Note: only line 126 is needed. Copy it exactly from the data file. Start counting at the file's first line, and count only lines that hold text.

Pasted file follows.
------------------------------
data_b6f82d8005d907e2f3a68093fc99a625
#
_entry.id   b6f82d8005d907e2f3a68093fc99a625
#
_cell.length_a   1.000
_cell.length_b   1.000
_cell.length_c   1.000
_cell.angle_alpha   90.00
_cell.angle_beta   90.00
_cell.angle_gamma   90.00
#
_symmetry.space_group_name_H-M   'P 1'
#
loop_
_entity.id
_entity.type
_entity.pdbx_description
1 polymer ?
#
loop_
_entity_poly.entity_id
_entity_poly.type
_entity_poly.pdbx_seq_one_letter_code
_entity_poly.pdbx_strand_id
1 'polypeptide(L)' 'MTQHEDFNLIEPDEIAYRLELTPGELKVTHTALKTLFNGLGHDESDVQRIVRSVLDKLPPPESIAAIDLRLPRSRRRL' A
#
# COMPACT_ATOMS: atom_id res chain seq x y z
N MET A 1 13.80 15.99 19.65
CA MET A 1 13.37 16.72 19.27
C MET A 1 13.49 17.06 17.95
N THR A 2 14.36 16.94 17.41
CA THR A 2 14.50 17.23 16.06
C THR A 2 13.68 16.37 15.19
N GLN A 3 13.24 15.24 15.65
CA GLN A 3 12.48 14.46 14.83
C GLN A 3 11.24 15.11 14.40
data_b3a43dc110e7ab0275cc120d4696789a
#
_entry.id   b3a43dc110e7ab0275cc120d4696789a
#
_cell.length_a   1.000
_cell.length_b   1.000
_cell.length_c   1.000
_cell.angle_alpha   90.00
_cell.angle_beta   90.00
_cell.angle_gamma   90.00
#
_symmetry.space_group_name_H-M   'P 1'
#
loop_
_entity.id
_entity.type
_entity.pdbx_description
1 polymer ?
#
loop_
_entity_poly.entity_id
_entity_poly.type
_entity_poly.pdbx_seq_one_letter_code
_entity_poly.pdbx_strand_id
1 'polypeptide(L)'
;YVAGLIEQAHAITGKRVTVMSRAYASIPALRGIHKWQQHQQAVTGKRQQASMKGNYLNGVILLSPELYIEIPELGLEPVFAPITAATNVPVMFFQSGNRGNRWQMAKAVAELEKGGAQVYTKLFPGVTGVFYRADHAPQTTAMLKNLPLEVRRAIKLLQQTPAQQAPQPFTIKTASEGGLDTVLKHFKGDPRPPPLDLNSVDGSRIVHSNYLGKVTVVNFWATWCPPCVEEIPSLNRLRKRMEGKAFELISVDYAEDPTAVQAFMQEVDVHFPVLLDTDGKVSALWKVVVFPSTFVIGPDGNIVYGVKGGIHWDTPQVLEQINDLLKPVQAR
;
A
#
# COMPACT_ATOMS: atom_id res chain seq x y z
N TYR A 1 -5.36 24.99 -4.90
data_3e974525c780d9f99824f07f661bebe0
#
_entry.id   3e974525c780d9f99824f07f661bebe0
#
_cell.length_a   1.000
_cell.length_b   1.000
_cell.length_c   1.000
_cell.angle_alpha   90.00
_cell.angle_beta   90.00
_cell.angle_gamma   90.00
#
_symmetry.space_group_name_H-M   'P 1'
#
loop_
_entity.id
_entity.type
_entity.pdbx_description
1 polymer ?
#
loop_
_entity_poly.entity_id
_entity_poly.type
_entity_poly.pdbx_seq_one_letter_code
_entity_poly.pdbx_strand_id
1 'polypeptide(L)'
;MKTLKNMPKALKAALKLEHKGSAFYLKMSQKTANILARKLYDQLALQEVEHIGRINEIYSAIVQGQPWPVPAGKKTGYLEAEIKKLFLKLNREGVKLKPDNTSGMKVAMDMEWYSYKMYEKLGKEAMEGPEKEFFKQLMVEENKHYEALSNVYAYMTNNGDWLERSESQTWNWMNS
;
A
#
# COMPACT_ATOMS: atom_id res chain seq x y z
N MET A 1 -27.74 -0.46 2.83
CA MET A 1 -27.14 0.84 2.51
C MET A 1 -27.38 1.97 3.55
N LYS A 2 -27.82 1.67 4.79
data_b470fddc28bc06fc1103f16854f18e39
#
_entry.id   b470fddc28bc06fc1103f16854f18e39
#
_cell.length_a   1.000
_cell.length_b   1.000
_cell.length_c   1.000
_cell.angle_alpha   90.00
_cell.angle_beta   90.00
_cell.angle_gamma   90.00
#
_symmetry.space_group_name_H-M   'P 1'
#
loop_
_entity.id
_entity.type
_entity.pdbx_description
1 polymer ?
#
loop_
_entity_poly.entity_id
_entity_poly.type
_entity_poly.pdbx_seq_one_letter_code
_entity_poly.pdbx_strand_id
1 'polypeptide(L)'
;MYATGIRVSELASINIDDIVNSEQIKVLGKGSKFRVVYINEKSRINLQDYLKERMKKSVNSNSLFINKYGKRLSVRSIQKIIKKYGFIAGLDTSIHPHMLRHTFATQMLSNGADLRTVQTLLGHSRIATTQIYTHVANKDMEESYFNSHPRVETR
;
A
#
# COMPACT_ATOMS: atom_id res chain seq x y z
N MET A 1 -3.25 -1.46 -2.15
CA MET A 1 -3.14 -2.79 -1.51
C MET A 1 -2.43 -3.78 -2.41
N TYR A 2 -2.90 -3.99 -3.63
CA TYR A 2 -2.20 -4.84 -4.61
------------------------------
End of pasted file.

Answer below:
1 'polypeptide(L)'